I got my big chance to be a starting quarterback with the Seattle Seahawks, and in one half of play against the 49ers, my old team, I stunk it up,” says Jeff Kemp, unfazed by the callused heartache he now accepts as mere fact.

“I got booed, we got booed, and I got benched. I went from first string to third string in one half of football, and was pretty much relegated to the bench the rest of the year.”

It was the late eighties, and Kemp, who had bounced around the rosters of the then-Los Angeles Rams and San Francisco 49ers before being traded to the Seahawks, was watching his football dreams fade. He was shocked.

“I had never played really poorly in my whole life,” says Kemp, whose father Jack Kemp was also a professional quarterback for various NFL teams before launching a successful political career. The Kemps were the first of only six NFL father-son duos in the history of pro football.

“My job kind of went down the drain in 30 minutes of football. Not to mention, it’s not fun to be booed by 55,000 people,” Kemp says with a small laugh. “Everyone except your wife, and you don’t even have a witness on that.”

After eleven seasons—and seven concussions—as an NFL quarterback, Kemp retired. He is now the vice president of the marriage and family advocacy group FamilyLife.

That experience makes him perhaps particularly well-positioned to speak about recovering from both on-the-field and metaphorical “blitzes,” or the football play wherein extra defensemen are called upon to rush the quarterback.

“The blitz is the most dangerous, but also most opportunistic, moment in football games,” Kemp says. The idea that real or perceived failure can breed success is one of the main premises behind Kemp’s new book of culled insight and life advice, “Facing the Blitz.

Kemp says that fumbling in front of a packed stadium taught him a valuable, albeit humbling, lesson: “Life doesn’t only go from good to bad,” he says, “but also from bad to good.”

Jeff Kemp with his late father, the NFL quarterback and politician Jack Kemp. (Photo: Jeff Kemp)

Jeff Kemp with his late father, the NFL quarterback and politician Jack Kemp. (Photo: Jeff Kemp)

“That was one of the biggest blitzes I had faced up to that point [in my life], and it sent me to a deeper level of faith,” Kemp says, referring to the end of his football career. “I realized I had wrapped too much of my identity up in, ‘Do I play good football?’ and ‘Will I be a starter?,’ and when that all went away, I had to fall back on something deeper, and I did.”

Kemp began taking stock of his life’s accomplishments and re-evaluated his career aspirations. He shifted his focus to his family life and his Christian faith. Several years later, he founded Stronger Families, a non-profit organization devoted to promoting faith-based marriages and, as its name implies, strong families, through relationship and educational programs in Seattle.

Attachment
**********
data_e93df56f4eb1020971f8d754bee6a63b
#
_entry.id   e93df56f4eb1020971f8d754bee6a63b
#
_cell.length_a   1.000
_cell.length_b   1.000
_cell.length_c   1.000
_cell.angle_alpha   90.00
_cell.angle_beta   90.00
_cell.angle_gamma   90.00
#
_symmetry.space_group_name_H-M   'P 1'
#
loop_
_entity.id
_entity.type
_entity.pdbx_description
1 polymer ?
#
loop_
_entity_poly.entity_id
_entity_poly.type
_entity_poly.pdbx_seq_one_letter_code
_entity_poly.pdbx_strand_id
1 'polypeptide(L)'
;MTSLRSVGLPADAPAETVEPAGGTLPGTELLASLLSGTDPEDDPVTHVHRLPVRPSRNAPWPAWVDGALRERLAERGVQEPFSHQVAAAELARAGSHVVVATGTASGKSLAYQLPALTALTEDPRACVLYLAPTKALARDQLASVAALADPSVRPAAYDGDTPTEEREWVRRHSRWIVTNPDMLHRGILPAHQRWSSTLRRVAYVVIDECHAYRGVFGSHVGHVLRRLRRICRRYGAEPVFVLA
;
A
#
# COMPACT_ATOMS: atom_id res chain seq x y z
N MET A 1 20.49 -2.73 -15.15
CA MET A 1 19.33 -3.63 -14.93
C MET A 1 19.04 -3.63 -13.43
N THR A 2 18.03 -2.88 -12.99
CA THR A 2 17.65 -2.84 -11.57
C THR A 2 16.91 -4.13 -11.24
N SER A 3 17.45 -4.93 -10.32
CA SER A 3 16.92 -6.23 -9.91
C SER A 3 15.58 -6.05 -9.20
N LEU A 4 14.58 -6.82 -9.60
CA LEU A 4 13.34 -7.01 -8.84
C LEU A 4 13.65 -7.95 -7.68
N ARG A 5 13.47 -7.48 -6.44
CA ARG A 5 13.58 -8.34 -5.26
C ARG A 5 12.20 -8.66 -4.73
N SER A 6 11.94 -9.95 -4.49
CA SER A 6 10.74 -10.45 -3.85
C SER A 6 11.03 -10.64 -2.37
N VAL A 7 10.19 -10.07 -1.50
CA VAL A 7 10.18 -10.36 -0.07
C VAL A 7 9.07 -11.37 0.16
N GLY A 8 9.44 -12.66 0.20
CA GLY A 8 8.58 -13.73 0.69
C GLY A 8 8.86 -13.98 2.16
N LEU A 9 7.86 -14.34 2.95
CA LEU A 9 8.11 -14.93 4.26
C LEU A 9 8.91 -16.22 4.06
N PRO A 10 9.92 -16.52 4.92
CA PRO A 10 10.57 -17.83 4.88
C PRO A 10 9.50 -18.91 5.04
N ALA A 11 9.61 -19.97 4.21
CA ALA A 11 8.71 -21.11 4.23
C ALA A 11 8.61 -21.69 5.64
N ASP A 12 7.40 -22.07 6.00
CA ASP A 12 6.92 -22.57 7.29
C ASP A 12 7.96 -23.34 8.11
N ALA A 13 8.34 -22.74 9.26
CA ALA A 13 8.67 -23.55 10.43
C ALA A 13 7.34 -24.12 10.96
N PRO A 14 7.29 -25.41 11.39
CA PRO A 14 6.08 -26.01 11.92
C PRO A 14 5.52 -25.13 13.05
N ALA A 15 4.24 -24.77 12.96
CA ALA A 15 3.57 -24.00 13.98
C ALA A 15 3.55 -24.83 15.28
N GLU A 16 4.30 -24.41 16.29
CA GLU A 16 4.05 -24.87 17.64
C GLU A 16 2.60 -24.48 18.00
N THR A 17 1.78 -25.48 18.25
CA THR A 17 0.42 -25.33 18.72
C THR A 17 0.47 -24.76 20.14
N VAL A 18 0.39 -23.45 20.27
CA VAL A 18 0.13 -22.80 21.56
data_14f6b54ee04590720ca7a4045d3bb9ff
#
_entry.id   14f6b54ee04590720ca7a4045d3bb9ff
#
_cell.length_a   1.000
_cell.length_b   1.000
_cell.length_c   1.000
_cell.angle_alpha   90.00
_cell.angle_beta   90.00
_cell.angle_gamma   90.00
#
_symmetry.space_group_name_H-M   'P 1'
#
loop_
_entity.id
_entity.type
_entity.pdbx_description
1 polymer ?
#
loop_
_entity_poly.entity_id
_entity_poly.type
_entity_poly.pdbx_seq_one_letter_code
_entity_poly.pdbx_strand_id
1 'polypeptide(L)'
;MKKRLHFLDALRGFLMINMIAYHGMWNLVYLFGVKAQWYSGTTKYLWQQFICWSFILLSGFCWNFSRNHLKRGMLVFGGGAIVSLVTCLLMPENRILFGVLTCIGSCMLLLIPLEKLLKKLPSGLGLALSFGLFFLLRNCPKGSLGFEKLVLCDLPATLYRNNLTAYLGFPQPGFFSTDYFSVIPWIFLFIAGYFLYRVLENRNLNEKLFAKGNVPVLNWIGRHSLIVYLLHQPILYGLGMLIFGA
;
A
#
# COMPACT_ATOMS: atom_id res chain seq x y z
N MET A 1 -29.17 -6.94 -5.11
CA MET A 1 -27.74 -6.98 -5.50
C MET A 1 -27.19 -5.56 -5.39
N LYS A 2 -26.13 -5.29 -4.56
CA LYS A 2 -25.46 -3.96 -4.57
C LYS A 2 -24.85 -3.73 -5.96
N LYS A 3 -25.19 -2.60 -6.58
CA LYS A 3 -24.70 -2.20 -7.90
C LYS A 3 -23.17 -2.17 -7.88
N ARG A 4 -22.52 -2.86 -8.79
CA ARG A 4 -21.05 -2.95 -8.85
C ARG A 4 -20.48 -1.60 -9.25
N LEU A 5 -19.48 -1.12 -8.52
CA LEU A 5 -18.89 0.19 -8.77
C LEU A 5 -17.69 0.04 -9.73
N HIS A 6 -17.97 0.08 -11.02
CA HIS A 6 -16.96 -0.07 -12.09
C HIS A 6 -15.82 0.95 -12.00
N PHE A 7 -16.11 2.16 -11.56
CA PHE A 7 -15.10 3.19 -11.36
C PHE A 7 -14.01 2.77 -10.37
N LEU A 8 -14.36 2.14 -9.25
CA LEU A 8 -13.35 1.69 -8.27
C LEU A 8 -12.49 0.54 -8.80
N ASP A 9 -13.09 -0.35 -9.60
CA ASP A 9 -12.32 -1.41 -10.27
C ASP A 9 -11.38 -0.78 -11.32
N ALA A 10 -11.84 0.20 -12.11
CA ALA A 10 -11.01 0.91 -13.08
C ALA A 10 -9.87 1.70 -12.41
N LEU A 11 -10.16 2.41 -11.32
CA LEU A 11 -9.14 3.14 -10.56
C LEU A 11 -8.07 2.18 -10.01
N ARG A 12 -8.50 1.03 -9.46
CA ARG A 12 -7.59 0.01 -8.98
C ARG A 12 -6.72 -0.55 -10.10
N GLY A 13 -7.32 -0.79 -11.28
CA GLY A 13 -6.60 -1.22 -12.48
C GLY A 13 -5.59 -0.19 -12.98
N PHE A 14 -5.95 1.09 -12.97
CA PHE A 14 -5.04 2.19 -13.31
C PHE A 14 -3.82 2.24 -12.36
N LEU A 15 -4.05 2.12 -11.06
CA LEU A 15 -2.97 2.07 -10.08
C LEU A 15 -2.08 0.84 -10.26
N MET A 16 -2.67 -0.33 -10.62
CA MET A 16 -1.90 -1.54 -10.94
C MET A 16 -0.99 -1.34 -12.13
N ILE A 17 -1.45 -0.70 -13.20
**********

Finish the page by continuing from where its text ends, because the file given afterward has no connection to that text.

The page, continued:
“I remembered that at the end of the day, I’m not a football player,” Kemp says. “I’m a son, a husband, a father, and I’m a child of God.”

Eighteen years after founding Stronger Families and working tirelessly to build up the company, he faced another blitz.

“I had run a non-profit which was a strong, good organization in Seattle,” he says. “We basically hit a financial crunch right at the end of the Great Recession, and we ran so low on donations that we were really in debt and not able to recapitalize.”

Kemp says he was again reminded that his identity did not lie within his career or success as a businessman. He made the difficult decision to walk away from a company he calls his “baby,” resigning and leaving it in the hands of its current leadership. According to Kemp, the Stronger Families mission statement has been narrowed, and the company is now rebuilt and thriving, focusing specifically on military families.

“Handling that blitz [with Stronger Families], and facing it head on, telling the truth to our board and donors and not making it about me, that set me free for the next chapter of my life, which was more national,” Kemp says.

Kemp found work in Little Rock, Ark., and packed up his family to move over 2,000 miles across the country, where he assumed his current leadership role with FamilyLife. He says he gets to do “more of what he’s good at” in his new role, including booking national speaking engagements.

Kemp hopes his book’s message will resonate with football fans and neophytes alike, noting that blitzes are often a universally challenging but necessary part of life.

“You can’t say that it’s a better chapter now that my son passed away, or my parent passed away. That obviously is a scar and a wound and a pain that people will always carry with them,” Kemp says. “But if going through that cancer or losing that loved one allowed you to recalibrate your life to become someone who makes a mark on other people’s lives and makes their lives better, who looks at the long term and grows their faith, it is for the good.”